Ed: Bittersweet Symphony, I thought it was the most amazing track I'd heard for some time, it really excited me. And then The Drugs Don't Work, I thought geez, you know. They're probably the best 2 singles of the year, in many ways. I mean our album, I don't think has got any singles on them.
Jo: They were non-singles. What other bands do you like? You've just said that you thought the Verve has made a better album than yourselves, last year. Who else do you particularly like? You get out to see live bands, don't you?
Phil: Yeah. Well bands that I've enjoyed last year... I saw Portishead at Brixton recently, I thought that was amazing. Teenage Fanclub did a lot of dates with us last year. Absolutely incredible band.
Ed: They're wonderful, yeah.
Jo: Good company, I should imagine, to have on tour.
Ed: Brilliant company. I mean, we had Shadow out on tour with us and his album's-
Jo: DJ Shadoww.
Ed: Yeah, DJ Shadow, sorry.
Jo: For the uninformed.
Ed: And Massive Attack - huge fans of theirs. And we bumped into them a couple of times, or three or four times last year. And they're Bristol boys and we're Oxford boys, West Country boys. And it was cool. Really good to meet them and start talking about plans.
Jo: I was gonna say, what is happening? Is there anything happening between the two of you?
Ed: Yeah, we'd really like them to remix- the whole idea was to have a couple of beers and this "yeah, we'll remix the whole album, we love it, you know, I think it'll be wicked, and that whole Massive Attack vs Radiohead thing, it could be quite interesting. We were really really up for it, but they've got to finish their album. And they said they want to do it after they finish their album. And if it happens, I think it could be really cool, you know. It could be a really interesting thing.
Jo: But you'll probably be onto new stuff by then too, maybe there'll be a future collaboration.
Ed: We'll be resting! [laughter]
Jo: You won't be doing anything! Are you still firmly rooted in Oxford?
Phil: We are!
Jo: Do you do a U2 type thing where they kind of invest in Dublin and in...
Ed: What do we do for Oxford...? Erm, not a lot, really! Well I don't think we quite have the funds that U2 have. I mean, Oxford's a really good place to go back to. I mean, I think if we were there all the time, all our friends say, you know, oh god, you were able to get out of Oxford. A lot of them do. But it's a really good place to go back to. And there's a really good live music scene, a lot of really good young bands. A band called Meddle and a band called Dustfall, and there are more bands than that, and it's really good cause everyone's doing their own thing, musically. And it's always been like that. Musically it's very healthy.
Jo: What happens when you go out on tour? Do you have people managing your lives back in Oxford? Like, who pays the bills when you go on tour?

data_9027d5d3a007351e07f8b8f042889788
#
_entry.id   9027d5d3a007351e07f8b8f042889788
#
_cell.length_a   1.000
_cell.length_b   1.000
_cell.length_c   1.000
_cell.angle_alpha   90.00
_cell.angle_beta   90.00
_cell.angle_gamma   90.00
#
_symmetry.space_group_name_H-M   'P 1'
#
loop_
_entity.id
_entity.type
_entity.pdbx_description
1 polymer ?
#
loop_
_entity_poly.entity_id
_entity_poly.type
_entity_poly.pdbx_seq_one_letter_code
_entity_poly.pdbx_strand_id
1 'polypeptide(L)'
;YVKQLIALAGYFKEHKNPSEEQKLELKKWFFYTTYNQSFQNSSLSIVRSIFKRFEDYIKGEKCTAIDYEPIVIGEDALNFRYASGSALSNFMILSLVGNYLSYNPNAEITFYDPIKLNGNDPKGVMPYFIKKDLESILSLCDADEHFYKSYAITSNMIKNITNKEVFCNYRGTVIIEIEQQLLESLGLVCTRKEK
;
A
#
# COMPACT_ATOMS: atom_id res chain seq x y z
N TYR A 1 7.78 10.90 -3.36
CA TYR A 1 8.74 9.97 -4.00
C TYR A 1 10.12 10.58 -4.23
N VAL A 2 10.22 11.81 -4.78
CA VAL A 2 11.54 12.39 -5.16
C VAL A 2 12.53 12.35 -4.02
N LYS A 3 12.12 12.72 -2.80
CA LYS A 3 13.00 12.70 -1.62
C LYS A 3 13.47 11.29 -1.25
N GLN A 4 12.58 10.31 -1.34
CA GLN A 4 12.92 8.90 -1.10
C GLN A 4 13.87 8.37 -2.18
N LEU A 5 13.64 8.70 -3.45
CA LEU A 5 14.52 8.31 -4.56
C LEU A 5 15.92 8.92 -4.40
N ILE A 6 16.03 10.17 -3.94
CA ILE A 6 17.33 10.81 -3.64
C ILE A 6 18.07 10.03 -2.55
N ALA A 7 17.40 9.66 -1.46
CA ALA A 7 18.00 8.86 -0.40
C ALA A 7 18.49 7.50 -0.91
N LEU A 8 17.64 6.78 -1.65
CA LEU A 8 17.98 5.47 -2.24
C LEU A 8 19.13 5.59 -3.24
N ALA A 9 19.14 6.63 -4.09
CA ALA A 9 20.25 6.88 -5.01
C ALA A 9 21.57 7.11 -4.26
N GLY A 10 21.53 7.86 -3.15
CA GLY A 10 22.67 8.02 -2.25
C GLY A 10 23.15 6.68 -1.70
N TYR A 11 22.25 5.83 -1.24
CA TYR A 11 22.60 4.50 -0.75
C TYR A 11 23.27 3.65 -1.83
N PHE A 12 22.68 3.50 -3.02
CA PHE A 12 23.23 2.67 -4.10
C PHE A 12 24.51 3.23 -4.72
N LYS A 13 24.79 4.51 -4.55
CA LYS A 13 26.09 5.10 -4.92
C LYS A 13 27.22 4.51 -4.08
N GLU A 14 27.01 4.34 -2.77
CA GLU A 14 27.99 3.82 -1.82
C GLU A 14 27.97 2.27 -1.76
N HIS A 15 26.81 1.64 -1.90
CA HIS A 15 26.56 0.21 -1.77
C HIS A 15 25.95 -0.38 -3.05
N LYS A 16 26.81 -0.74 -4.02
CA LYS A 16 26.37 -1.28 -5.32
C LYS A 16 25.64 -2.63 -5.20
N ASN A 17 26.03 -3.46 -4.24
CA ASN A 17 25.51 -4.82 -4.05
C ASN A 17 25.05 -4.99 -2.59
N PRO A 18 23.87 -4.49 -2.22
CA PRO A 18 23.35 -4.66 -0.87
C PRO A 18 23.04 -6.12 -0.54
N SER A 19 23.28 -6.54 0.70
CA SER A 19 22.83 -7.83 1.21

Ed: Direct debit.
Jo: It's the answer to everything.
Phil: DD. [laughter]
Jo: Okay. Is there going to be a UK appearance by you next year?
Phil: Unfortunately not.
Jo: Nothing at all. No festivals, nothing like that.
Ed: I think people are probably s- you know, we've done enough this last year, we've been in people's faces a lot, and we're kind of quite aware of that, and we're just doing a bit more touring, and then we need to get away. Cause you know, by doing those arenas at the end of the year, that was a big kind of head adjustment for us. Cause you know, we didn't even think we'd be doing those.
Jo: Has it kind of done your heads in a bit, that success?
Ed: It's not the success, I think it's just suddenly when the pressure is definitely on, when suddenly instead of cocking up in front of 2,000, instead in front of 14,000, it's a bit more, and all the pressures and that. And then when you get tired and aren't necessary enjoying it as much, and people are saying, "THAT WAS A GREAT GIG! THAT WAS SO GOOD!" And when you stop trusting your own judgment and everything it gets a bit scary, so we just need to take a bit of time off. We've been going for 6 years, we haven't taken much- the most has been about 2 or 3 weeks. We'll take the summer off and then just get back, ease back into things.
Jo: Has it caused more friction this past year, within the band, or has there been any friction at all?
Phil: There hasn't been any friction at all, actually. I mean, we've been together as a band for 12 years. And I think this past year has been the most we've been together as 5 people.
Phil: We've learned how to work round each other, and we feel that we work well together, we feel that we come on as musicians, and...
Jo: Blah, blah, blah and all that, yeah.
Phil: You know, it's probably the most enjoyable at the moment, I think.
Jo: Than it's ever been. And what are you desperate to do when you do eventually finish touring and you get home? Is there something you've missed from your domestic life?
Ed: What is domestic life?
Jo: Ok, getting in touch with yourselves, normal life.
Ed: Just being around your house or whatever, cause you're never around there or whatever. Putting on your stereo first thing in the morning, stuff like that.
Jo: Doing your own washing... Not!
Jo: Thank you very much for coming in today, and you've chosen a final track for us to play from Laika - Bedbugs.
Phil: That's right. One of the great things about touring at the moment is chosing bands that are going to be special guests. And we're lucky enough that Laika agreed to come out with us this year. Half of what used to be Moonshake, and this song, Bedbugs, is great, and they're great as well.
Jo: Ok, thank you very much for coming in today, and have a good rest when you finally go back.